the hyperbolic crochet coral reef

This lusciously colorful and fuzzy exhibit, designed to bring awareness to global warming and the delicate predicament of the coral reef, landed in the gallery windows on the corner of 9th st. and Broadway last winter. I've thought about it periodically throughout the year, the concept of creating art that mimics the structure and patterns of nature itself in this benignly glorious way is so clever. I'm awe inspired on all sorts of levels and hope you are too.

Actually these hyperbolic forms can be glimpsed all around, in the ruffled edges of kale leaves, the ruching that “Project Runway” designers favor, rippling ballerina tutus and drugstore scrunchies that girls use to gather a ponytail.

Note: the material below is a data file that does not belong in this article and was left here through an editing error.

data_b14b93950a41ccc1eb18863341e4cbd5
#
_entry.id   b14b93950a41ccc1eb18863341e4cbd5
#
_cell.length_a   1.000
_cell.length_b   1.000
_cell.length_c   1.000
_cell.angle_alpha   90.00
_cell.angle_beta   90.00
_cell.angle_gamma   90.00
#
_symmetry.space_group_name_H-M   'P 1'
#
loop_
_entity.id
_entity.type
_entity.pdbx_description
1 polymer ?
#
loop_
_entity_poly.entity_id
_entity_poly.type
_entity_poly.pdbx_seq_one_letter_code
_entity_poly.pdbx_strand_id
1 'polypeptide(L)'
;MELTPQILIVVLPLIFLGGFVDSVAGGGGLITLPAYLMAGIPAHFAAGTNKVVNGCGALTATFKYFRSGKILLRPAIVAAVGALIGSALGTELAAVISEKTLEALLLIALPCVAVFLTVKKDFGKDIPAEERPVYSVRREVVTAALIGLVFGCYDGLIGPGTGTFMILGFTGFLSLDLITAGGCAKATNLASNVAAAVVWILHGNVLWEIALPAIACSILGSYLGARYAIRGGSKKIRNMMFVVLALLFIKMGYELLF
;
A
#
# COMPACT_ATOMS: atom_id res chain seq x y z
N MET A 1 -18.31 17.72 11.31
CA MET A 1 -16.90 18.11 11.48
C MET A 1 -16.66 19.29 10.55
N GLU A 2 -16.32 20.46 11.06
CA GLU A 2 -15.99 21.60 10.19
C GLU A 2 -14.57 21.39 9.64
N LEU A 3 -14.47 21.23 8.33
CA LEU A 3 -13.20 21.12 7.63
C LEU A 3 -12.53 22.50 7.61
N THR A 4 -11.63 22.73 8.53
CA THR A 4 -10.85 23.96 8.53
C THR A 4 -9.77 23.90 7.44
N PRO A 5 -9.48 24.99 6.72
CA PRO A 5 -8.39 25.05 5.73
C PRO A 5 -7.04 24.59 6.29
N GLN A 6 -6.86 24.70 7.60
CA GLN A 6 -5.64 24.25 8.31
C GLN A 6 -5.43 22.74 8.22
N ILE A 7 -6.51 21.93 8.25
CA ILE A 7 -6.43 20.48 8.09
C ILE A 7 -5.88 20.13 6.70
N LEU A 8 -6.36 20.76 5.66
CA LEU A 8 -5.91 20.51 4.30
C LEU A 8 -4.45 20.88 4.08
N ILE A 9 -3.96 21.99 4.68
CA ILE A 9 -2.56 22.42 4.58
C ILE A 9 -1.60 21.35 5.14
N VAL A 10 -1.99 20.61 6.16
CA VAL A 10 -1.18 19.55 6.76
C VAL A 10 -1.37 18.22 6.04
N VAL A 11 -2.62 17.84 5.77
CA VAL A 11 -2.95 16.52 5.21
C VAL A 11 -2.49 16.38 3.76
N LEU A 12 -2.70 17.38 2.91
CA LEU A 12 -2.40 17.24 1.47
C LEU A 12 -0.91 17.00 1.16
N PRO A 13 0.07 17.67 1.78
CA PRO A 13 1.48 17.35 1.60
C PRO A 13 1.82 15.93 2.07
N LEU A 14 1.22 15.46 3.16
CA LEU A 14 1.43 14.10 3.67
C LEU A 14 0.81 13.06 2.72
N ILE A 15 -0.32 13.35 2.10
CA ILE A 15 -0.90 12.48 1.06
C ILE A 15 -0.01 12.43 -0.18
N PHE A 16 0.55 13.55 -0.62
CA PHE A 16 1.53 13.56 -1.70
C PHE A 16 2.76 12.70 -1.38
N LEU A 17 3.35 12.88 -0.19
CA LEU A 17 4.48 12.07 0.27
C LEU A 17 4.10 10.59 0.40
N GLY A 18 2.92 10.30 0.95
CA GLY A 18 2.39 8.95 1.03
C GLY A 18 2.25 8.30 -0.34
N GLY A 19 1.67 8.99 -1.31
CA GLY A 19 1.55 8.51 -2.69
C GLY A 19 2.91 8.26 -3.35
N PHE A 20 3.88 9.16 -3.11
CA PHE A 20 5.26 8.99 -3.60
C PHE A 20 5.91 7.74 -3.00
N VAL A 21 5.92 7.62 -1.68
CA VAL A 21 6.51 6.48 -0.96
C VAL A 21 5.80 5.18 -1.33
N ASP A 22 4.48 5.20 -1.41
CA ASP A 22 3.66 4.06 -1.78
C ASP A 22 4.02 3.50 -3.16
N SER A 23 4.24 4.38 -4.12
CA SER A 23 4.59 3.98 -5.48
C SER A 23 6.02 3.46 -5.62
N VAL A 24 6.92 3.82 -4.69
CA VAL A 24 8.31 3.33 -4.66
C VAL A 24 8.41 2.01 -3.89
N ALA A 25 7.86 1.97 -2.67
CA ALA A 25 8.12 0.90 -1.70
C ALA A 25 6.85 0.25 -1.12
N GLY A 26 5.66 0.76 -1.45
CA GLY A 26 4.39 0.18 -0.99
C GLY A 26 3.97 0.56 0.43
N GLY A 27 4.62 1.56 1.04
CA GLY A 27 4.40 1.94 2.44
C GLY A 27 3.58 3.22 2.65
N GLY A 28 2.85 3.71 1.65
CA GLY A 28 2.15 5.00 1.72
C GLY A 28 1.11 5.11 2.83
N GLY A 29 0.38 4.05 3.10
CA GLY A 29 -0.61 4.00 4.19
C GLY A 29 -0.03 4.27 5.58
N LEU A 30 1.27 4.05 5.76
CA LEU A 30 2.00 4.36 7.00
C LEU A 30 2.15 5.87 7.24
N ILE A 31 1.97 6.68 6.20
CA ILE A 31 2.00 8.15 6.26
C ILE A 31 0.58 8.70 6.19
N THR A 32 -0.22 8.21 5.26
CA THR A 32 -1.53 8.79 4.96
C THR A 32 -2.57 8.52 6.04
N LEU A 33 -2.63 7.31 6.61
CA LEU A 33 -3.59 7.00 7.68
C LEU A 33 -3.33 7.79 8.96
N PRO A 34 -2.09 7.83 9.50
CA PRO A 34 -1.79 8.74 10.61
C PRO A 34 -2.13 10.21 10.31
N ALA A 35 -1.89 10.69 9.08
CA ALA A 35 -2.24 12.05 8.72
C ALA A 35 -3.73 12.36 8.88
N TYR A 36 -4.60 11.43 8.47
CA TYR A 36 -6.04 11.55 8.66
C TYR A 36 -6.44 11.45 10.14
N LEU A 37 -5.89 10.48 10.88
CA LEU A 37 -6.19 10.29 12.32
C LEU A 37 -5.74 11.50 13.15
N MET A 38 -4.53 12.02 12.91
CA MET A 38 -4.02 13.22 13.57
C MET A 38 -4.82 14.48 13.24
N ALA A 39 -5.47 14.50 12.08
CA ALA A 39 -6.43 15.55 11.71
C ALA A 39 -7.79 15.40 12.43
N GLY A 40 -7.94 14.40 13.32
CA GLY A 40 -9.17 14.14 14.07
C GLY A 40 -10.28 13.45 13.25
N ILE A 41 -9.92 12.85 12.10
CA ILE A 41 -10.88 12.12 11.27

Yet mathematicians hadn’t focused attention in their direction. It wasn’t until 1997 that Daina Taimina, a mathematics researcher at Cornell who had learned to crochet as a child in Latvia, realized that by continually adding stitches in a precise repeating pattern she could create three-dimensional models of hyperbolic geometry.

For the first time mathematicians could, as Ms. Wertheim said, “hold the theorems in their hands.”

Patricia Cohen. Want to Save A Coral Reef? Bring Along Your Crochet Hook. New York Times. March 4, 2008.